• Each Helm Chart is also checked into a repository, and hence, has its own version number. Each time a Helm Chart changes, because the version of a constituent Docker Image changes, the chart’s version number also changes.

• Helm Charts can be organized hierarchically, that is, with one Chart including one or more other Charts (each with their own version number), with the version of the root Chart effectively identifying the version of the system as a whole being deployed.

Note that a commit of a new version of the root Helm Chart could be taken as the signal to the CD half of the pipeline—as denoted by the the “Deployment Gate” in Figure 18—that the combination of modules (features) is now deployment-ready. Of course, other factors can also be taken into consideration, such as time of day as noted above.

While some of the Source Code $$\rightarrow$$ Docker Image $$\rightarrow$$ Kubernetes Container relationships just outlined can be codified in the toolchain, at least at the level of automated sanity tests that catch obvious mistakes, responsibility ultimately falls to the developers checking in source code and the operators checking in configuration code; they must correctly specify the versions they intend. Having a simple and clear versioning strategy is a prerequisite for doing that job.

Finally, because versioning is inherently related to APIs, with the MAJOR version number incremented whenever the API changes in a non-backward-compatible way, developers are responsible for ensuring their software is able to correctly consume any APIs they depend on. Doing so becomes problematic when there is persistent state involved, by which we mean state that must be preserved across multiple versions of the software that accesses it. This is a problem that all operational systems that run continuously have to deal with, and typically requires a data migration strategy. Solving this problem in a general way for application-level state is beyond the scope of this book, but solving it for the cloud management system (which has its own persistent state) is a topic we take up in the next chapter.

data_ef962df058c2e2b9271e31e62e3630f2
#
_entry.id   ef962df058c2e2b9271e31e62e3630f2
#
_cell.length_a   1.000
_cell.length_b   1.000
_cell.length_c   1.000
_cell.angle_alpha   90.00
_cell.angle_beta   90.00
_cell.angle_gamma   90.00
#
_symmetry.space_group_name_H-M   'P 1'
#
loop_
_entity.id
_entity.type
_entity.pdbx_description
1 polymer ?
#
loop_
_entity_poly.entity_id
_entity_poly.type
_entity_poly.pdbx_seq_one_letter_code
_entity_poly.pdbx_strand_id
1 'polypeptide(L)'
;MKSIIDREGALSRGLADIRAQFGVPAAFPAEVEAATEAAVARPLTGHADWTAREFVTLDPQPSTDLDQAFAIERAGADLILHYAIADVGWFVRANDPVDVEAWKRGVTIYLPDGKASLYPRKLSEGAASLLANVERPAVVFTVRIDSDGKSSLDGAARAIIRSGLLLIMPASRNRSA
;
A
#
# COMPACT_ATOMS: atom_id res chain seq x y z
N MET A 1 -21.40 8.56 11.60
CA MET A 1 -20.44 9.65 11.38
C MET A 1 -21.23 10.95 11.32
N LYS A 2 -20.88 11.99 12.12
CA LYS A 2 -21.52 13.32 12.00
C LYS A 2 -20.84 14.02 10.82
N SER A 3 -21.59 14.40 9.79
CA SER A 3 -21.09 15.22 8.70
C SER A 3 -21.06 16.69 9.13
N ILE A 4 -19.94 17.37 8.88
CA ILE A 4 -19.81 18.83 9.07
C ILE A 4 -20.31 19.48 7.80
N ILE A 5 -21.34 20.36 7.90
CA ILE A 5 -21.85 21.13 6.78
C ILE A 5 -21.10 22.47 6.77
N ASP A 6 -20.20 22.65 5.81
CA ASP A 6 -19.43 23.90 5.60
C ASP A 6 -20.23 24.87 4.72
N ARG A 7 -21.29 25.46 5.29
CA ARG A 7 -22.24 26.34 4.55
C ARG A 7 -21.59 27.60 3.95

## 4.6 Managing Secrets

The discussion up this point has glossed over one important detail, which is how secrets are managed. These include, for example, the credentials Terraform needs to access remote services like GCP, as well as the keys used to secure communication among microservices within an edge cluster. Such secrets are effectively part of the hybrid cloud’s configuration state, which would imply they are stored in the Config Repo, like all other Configuration-as-Code artifacts. But repositories are typically not designed to be secure, which is problematic.

At a high level, the solution is straightforward. The various secrets required to operate a secure system are encrypted, and only the encrypted versions are checked into the Config Repo. This reduces the problem to worrying about just one secret, but effectively kicks the can down the road. How, then, do we manage (both protect and distribute) the secret needed to decrypt the secrets? Fortunately, there are mechanisms available to help solve that problem. Aether, for example, uses two different approaches, each with its own strengths and weaknesses.

One approach is exemplified by the git-crypt tool, which closely matches the high-level summary outlined in the previous paragraph. In this case, the “central processing loop” of the CI/CD mechanism—which corresponds to Jenkins in Aether—is the trusted entity responsible for decrypting the component-specific secrets and passing them along to various components at deployment time. This “pass along” step is typically implemented using the Kubernetes Secrets mechanism, which is an encrypted channel for sending configuration state to microservices (i.e., it is similar to ConfigMaps). This mechanism should not be confused with SealedSecrets (discussed next) because it does not, by itself, address the larger issue we’re discussing here, which is how secrets are managed outside a running cluster.

This approach has the advantage of being general because it makes few assumptions and works for all secrets and components. But it comes with the downside of investing significant trust in Jenkins, or more to the point, in the practices the DevOps team adopts for how they use Jenkins.

The second approach is exemplified by Kubernetes’ SealedSecrets mechanism. The idea is to trust a process running within the Kubernetes cluster (technically, this process is known as a Controller) to manage secrets on behalf of all the other Kubernetes-hosted microservices. At runtime, this process creates a Private/Public key pair, and makes the Public key available to the CI/CD toolchain. The Private key is restricted to the SealedSecrets Controller, and is referred to as the sealing key. Without stepping through the details of the full protocol, the Public key is used in combination with a randomly-generated symmetric key to encrypt all the secrets that need to be stored in the Config Repo, and later (at deployment time), the individual microservices ask the SealedSecrets Controller to use its sealing key to help them unlock those secrets.